January: Red Rock Fantasy of Lights at Los Abrigados Resort
February: Sedona's International Film Festival
March: St. Patrick's Day Parade
April: A Taste of Taos
May: Pow Wow & Native American Arts Celebration
May: Hopi Show, art, crafts, food and dancers
May: Western Americana Festival, arts, crafts, car & static air show
June: Annual Sedona-Verde Valley Astronomy Festival
July: 4th of July Fireworks
September: Gathering of Indian Nations Festival
September: Annual Jazz on the Rocks
October: Sculpture Walk
October: Sedona Arts Festival
November: Red Rock Fantasy of Lights at Los Abrigados Resort
December: Red Rock Fantasy of Lights at Tlaquepaque

Accommodations

Sedona Lodging Hotels/motels

There are resorts, hotels and motels in Sedona with something for every taste and price range. For more information and a complete list. Click Here. (Hotel Rates, availability, customer reviews and reservation online)

Camping

  • There are 6 campgrounds in Oak Creek Canyon
    • 173 sites total on a first come first serve basis
    • No electrical hookups or shower facilities
    • Contact Sedona Ranger Station 928-282-4119 for more information or the Sedona Chamber of Commerce
  • Arizona State Parks: 602-542-4174
  • Arizona National Forests: 800-280-CAMP

More on Sedona

Sedona's Red Rocks, Rugs & Riches The Technicolor Landscape Of Sedona

Resources & Nearby Attractions

Resources


Cities & Towns

Parks & Monuments

Wilderness & Recreation Areas

  • Beaver Creek State Recreation Area: 20 miles south.
  • Coconino National Forest: Adjoins Sedona.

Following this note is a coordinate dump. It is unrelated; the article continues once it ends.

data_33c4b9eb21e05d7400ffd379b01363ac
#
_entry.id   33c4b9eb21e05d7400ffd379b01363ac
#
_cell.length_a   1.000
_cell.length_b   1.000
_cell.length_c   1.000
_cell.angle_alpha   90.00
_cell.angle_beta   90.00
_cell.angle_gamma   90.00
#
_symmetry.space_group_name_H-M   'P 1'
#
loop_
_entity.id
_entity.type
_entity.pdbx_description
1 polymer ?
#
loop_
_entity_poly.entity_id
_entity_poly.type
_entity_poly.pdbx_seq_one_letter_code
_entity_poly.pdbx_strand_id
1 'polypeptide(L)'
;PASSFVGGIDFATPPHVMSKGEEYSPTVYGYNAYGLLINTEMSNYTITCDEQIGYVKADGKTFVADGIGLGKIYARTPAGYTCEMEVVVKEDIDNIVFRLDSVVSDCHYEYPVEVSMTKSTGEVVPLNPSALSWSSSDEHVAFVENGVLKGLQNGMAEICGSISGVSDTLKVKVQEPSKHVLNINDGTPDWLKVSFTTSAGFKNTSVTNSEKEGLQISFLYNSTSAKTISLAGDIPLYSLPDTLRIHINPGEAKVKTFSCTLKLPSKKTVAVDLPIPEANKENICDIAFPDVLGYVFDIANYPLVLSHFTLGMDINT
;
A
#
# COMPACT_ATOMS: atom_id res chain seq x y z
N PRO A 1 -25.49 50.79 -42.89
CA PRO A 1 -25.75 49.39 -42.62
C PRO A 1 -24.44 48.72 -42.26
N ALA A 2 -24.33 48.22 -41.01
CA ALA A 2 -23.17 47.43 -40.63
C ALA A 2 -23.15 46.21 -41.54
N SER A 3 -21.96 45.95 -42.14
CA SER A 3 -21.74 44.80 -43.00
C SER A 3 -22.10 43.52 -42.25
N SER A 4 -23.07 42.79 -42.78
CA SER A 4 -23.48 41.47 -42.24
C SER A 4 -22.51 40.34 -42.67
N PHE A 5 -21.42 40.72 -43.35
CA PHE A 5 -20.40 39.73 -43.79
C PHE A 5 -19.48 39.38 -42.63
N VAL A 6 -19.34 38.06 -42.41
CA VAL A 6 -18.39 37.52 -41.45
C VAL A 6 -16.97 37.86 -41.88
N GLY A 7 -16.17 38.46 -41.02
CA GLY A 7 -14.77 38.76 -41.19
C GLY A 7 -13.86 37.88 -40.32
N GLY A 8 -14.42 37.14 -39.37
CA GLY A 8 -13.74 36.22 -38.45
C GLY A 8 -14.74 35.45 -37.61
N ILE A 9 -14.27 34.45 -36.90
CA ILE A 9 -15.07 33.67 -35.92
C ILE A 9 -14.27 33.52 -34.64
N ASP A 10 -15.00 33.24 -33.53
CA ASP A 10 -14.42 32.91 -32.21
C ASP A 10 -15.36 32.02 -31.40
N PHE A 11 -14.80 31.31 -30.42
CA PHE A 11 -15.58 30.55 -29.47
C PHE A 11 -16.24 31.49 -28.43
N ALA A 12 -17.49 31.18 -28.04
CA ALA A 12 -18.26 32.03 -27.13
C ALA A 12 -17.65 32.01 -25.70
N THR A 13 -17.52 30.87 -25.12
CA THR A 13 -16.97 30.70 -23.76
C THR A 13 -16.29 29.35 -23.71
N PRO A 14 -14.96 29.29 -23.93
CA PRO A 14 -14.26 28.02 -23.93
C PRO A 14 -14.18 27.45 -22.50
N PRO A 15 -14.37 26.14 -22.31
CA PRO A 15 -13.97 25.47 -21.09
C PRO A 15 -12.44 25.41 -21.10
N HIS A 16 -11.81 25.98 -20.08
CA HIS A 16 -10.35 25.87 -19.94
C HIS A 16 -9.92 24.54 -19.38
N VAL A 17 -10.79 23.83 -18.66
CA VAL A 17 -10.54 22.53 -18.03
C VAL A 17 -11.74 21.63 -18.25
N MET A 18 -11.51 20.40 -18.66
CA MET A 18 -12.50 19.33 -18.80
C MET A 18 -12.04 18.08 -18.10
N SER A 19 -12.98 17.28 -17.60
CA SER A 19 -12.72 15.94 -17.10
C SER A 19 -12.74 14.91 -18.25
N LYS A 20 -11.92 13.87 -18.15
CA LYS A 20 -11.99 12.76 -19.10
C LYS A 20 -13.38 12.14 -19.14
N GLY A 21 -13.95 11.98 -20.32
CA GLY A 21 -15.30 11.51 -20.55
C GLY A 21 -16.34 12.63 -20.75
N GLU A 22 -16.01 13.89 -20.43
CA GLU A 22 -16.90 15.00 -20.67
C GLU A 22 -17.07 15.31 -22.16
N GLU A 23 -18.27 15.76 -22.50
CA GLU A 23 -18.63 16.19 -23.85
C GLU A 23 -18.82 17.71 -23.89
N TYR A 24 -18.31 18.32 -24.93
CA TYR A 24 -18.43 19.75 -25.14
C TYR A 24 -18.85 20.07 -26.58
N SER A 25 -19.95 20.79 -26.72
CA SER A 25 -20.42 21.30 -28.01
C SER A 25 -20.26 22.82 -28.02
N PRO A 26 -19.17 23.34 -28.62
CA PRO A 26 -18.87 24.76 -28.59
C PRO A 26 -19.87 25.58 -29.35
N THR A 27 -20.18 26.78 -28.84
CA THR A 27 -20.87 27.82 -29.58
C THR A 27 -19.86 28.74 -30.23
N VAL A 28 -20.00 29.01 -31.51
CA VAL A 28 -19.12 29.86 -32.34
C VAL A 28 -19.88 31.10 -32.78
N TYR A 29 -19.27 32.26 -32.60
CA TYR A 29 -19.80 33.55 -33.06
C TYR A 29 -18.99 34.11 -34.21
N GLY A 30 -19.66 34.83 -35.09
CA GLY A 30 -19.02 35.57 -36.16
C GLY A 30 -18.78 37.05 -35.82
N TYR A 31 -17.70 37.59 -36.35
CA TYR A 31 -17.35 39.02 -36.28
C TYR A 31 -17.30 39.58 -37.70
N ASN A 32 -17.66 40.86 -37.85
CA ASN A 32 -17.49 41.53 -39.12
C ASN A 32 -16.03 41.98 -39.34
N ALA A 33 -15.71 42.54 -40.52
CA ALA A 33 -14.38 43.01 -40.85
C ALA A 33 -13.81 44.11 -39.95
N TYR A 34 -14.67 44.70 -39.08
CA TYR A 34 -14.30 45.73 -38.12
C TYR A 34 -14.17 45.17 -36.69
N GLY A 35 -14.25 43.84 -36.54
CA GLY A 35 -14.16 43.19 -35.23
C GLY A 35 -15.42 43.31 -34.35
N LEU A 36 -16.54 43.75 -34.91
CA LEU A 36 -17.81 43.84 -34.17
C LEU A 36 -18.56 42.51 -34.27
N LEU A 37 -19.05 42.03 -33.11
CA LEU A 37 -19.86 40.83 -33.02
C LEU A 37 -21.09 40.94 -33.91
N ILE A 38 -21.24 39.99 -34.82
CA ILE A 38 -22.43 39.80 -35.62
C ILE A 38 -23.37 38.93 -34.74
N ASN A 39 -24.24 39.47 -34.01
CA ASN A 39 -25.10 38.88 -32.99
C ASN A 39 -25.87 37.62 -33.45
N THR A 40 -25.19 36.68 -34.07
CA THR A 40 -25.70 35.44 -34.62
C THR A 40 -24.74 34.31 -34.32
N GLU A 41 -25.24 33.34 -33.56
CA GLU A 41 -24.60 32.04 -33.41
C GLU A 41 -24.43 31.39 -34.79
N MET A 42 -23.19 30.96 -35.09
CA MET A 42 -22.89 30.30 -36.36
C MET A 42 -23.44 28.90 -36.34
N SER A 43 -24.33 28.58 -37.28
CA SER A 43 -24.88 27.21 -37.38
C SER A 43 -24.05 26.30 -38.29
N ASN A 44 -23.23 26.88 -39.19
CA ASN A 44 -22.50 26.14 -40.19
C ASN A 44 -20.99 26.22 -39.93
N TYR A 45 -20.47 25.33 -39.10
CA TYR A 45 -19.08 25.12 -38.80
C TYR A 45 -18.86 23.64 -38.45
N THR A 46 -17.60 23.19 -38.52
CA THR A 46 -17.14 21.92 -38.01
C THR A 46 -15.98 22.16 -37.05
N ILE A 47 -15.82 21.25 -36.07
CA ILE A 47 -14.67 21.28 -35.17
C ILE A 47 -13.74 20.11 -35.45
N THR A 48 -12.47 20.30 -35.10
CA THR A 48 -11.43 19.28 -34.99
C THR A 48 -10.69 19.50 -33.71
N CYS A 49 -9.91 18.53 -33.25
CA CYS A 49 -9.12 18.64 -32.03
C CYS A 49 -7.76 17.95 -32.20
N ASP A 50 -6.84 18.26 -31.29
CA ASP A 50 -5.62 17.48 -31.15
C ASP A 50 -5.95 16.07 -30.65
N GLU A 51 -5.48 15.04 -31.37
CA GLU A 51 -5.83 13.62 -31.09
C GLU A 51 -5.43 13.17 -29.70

• Prescott National Forest: Adjoins Sedona.
  • Sycamore Canyon Wilderness

Historic & Points of Interest

  • The Arboretum at Flagstaff: (Flagstaff)
  • Oak Creek Canyon: North of Sedona via SR 89A.
  • Chapel of the Holy Cross: 3 miles south of the "Y" (intersection of Hwy. 179 & 89A).
  • Red Rock Crossing/Crescent Moon Ranch: W. Hwy. 89A to Upper Red Rock Loop Road.
  • Jerome State Historic Park (Jerome)

Share this page on Facebook:


DesertUSA Newsletter -- We send articles on hiking, camping and places to explore, as well as animals, wildflower reports, plant information and much more. Sign up below or read more about the DesertUSA newsletter here. (It's Free.)


The Desert Environment
The North American Deserts
Desert Geological Terms

SEARCH THIS SITE









 



The Saguaro Video
The Saguaro often begins life in the shelter of a "nurse" tree or shrub which can provide a shaded, moister habitat for the germination of life. The Saguaro grows very slowly -- perhaps an inch a year -- but to a great height, 15 to 50 feet.

The Desert Food ChainDesert Food Chain Video
A food chain constitutes a complex network of organisms, from plants to animals, through which energy, derived from the sun, flows in the form of organic matter and dissipates in the form of waste heat.

Prickly pear cactus Video
Prickly pear cactus are found in all of the deserts of the American Southwest. Most prickly pears have large spines on their stems and vary in height from less than a foot to 6 or 7 feet.




Hot temperatures in the desertAre you interested in the temperatures in the desert?

Click here to see current desert temperatures!

DesertUSA is a comprehensive resource about the North American deserts and Southwest destinations. Learn about desert biomes while you discover how desert plants and animals learn to adapt to the harsh desert environment. Find travel information about national parks, state parks, BLM land, and Southwest cities and towns located in or near the desert regions of the United States. Access maps and information about the Sonoran Desert, Mojave Desert, Great Basin Desert, and Chihuahuan Desert.



 
   
 
   
Copyright © 1996-2014 DesertUSA.com and Digital West Media, Inc.